Marcus Johansson records the night’s first goal. (Photo credit: Mitchell Layton/Getty Images)
The Washington Capitals are designed by a higher power to elevate your blood pressure, and you will thank them for it. If last night’s flustercluck with the Thrashers turned you into an Eeyore, tonight’s bout with the Philadelphia Flyers rendered you manic. Peppered with a generous helping of penalties, the Caps fought a pitched battle with the east coast brutes that defied convention. But that doesn’t necessarily mean you’ll like the outcome.
Marcus Johansson opened up with a swat from the slot as expertly set up by Jason Chimera. The Flyers responded with three consecutive goals (two in the second period alone) from Claude Giroux, Mike Richards, and Jeff Carter. Nicky Backstrom and Jason Chimera mounted a comeback in a wild third period, but Andreas Nodl put the Flyers ahead with only six minutes remaining. After fighting through an excruciating penalty kill, Eric Fehr re-awoke his offensive instincts at the perfect time (i.e. 45 seconds left in regulation). After a teeth-clinching overtime period, the teams lined up their shootout squads. Brian Boucher declined offers from Backstrom and Ovechkin, and Danny Briere beat Neuvirth via the five hole. It was down to Alex Semin. He beat Boucher cleanly and released the puck… CLANG! Flyers beat Caps 5-4 (SO).
- Marcus Johansson had the night we’ve been waiting for. The team’s younger Swede controlled the puck in neutral, put shots on net (including the opening goal), and clocked 4:20 of PK time. The Flyers got only one of their five scoring chances against the Caps during Mojo’s reign.Well done, sir.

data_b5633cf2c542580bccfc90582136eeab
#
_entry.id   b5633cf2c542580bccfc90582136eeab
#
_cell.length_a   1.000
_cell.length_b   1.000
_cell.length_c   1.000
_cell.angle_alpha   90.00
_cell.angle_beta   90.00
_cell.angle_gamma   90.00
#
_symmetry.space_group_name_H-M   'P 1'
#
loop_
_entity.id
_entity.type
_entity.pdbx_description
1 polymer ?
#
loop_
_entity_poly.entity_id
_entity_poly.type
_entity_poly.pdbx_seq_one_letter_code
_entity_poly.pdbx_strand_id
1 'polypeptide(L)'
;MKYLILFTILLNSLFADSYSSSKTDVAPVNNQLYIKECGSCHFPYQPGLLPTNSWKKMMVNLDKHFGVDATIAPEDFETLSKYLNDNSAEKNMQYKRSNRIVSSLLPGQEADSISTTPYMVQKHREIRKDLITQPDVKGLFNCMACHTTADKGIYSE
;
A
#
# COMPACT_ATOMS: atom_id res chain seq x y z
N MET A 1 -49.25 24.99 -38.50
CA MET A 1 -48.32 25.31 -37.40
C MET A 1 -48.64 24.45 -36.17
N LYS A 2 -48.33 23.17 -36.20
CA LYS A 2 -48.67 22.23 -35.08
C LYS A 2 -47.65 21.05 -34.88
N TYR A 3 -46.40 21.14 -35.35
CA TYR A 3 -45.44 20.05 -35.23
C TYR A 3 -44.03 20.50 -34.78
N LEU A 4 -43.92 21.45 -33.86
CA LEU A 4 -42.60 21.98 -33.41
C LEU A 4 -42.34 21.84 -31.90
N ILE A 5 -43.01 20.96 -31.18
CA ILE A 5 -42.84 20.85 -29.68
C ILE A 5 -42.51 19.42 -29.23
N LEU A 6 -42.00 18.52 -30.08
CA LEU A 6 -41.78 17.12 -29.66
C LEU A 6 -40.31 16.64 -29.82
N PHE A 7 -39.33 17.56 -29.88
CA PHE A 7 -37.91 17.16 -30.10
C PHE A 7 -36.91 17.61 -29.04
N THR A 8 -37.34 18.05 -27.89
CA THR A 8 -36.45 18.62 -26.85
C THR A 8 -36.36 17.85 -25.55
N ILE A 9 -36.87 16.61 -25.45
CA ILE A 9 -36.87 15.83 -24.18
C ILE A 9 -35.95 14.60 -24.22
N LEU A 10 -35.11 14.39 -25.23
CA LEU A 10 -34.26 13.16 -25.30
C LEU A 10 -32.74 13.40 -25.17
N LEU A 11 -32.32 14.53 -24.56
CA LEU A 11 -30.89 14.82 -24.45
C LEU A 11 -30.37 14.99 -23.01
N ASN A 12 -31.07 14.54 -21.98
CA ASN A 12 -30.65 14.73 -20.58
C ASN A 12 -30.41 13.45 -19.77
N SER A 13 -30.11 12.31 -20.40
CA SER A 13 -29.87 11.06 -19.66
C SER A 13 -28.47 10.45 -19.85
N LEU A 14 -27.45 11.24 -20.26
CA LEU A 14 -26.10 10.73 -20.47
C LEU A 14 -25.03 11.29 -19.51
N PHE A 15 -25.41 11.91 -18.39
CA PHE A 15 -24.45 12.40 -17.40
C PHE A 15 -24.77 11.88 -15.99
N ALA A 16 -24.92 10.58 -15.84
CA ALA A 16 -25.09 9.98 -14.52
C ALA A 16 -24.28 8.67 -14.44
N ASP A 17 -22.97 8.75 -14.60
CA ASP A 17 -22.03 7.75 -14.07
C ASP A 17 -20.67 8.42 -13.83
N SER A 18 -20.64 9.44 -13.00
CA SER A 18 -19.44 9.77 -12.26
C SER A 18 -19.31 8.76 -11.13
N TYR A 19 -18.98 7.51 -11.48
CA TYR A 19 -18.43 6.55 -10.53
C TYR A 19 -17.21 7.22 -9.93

- Alex Ovechkin had another stinker, and it’s time to start talking about it. He spoiled two excellent breakaway chances that would have been signature Ovi goals in another season. On point for the powerplay, he struggled to set up the sequence, squandering oodles of time. It’s official: something is rotten in the state of Alex.
- Jason Chimera: 1 goal, 1 assist. He’s a playmaker now, with hands as soft as his skates are fast. Keep it up!
- Before the game, Alex Semin drank his Mr. Hyde tonic. The naughty Semin showed up, earning three stick penalties (hereby dubbed the Alex Semin Penalty Hat Trick), without offsetting them with any offensive production.
- Few players have a bigger target on their backs than F16. Eric Fehr‘s troubled season has earned him some static from the tastemakers, but I bet his game-tying goal in the final minute will quell that talk — at least for a while. Eric was on-ice for five even-strength scoring chances, and only two against.
- Brooks Laich served as second-line center tonight instead of Tomas Fleischmann. He led the Caps forwards in shorthanded time (Okay, Boyd Gordon had one more second) and set up Fehr’s GTG. The jury is still out, but this was a good start for BL21 as 2C.
- Old faithful Boyd Gordon had a hard time on the PK: four scoring chances against. Neuvirth bailed him out of all but one.
- There were enough bad or missed penalties in this game to debate for hours, but it’s Saturday night, and there’s a can of endangered Four Loko calling your name. Let’s just say that Brooks Laich’s goalie interference call was a scam since he was crosschecked immediately before. Let’s just say that Nicky Backstrom’s interference call was unavoidable. With the audacity of these soft whistles and no-calls, we are declaring shenanigans.
- High-scoring games tend to reflect poorly on goalies, but Michal Neuvirth had the deck stacked against him. He faced shorthanded situations nine times and still stopped 31 pucks. Not bad for an overworked netminder.
- Final note: CSN’s shootout camera angles were uncharacteristically poor.
That’s the way it goes. The referees litigated this game to a degree that neither team could match. After last night’s game of infinite suckitude, at least we can use this overtime loss to start an upward trend. Let’s hope Monday’s appointment with the star-cross’d Devils is a cheerier affair.
That’s all, folks. Have a good one.
Additional reporting by Neil Greenberg via iPad.